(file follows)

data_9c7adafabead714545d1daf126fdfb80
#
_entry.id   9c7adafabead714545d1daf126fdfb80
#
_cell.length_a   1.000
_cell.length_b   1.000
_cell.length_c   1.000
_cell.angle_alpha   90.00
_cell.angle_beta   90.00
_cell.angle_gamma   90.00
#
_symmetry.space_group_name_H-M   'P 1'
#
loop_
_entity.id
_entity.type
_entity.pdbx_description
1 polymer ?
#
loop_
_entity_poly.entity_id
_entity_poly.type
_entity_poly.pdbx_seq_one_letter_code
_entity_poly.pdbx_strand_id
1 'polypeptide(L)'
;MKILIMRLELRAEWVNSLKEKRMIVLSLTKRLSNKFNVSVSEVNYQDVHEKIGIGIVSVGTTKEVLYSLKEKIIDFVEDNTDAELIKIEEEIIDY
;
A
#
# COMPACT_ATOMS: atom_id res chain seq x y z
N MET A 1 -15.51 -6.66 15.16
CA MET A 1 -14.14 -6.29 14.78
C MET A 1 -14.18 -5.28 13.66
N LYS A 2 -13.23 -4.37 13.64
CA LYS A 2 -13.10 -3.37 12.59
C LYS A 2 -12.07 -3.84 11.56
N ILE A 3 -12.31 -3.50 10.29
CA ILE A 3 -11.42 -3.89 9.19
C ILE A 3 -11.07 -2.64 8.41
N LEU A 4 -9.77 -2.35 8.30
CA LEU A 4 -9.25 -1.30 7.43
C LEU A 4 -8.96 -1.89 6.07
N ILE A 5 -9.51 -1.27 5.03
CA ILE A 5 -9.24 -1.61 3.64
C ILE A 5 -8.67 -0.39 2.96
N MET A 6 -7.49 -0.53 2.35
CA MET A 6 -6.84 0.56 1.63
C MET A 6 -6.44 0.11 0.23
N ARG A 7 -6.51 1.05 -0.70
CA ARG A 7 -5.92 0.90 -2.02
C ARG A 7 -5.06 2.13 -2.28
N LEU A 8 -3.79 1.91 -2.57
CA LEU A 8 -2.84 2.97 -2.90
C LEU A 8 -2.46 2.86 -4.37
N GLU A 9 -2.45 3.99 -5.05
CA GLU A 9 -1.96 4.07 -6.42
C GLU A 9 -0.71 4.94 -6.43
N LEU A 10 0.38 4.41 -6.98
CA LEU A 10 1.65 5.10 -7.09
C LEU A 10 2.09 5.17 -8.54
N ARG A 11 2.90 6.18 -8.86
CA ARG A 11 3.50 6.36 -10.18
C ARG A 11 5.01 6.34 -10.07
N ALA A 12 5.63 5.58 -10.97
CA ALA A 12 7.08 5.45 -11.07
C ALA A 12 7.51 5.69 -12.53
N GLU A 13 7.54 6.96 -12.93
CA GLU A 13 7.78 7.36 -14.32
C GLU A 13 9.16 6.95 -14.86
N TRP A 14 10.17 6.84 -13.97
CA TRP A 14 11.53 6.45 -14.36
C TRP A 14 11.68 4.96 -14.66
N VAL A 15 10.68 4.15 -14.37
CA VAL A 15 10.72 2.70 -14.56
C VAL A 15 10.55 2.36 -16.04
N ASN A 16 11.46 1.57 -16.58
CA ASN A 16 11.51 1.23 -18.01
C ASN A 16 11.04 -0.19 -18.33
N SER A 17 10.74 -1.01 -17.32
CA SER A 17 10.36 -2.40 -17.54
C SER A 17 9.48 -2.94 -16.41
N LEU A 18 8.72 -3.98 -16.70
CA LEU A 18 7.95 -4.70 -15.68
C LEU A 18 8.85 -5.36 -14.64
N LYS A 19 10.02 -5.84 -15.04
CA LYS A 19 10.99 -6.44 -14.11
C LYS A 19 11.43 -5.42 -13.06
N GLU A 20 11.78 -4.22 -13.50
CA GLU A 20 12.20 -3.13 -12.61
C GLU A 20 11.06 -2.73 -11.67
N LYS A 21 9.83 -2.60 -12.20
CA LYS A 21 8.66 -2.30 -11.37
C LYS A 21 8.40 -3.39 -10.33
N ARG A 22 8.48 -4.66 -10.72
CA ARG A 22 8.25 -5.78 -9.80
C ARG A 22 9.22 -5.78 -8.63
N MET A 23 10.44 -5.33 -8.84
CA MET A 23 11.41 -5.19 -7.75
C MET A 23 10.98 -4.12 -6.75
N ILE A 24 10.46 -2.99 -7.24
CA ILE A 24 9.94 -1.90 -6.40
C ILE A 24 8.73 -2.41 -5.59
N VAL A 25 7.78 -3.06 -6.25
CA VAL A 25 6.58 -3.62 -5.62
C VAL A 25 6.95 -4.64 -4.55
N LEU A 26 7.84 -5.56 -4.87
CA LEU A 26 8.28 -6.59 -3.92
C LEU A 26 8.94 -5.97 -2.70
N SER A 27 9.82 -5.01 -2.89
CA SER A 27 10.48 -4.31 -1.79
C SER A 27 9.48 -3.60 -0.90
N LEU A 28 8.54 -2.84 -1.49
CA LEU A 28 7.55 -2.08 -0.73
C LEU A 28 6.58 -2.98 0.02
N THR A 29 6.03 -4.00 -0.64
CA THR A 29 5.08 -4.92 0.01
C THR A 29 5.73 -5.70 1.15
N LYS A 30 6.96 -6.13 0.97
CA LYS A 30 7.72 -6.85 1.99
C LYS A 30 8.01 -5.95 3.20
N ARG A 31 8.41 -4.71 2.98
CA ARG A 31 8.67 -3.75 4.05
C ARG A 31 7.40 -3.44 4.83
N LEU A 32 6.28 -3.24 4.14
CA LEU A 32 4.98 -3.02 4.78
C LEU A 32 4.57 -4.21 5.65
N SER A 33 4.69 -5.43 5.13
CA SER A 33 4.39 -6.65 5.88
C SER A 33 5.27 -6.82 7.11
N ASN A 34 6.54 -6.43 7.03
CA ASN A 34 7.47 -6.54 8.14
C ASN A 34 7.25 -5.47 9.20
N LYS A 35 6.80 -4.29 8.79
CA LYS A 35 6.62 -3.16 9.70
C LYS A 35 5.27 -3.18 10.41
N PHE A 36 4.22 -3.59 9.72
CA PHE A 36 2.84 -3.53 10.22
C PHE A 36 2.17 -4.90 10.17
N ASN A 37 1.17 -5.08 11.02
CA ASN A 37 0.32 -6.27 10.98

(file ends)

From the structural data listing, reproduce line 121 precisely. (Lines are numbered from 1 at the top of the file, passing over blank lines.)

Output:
N ARG A 31 8.41 -4.71 2.98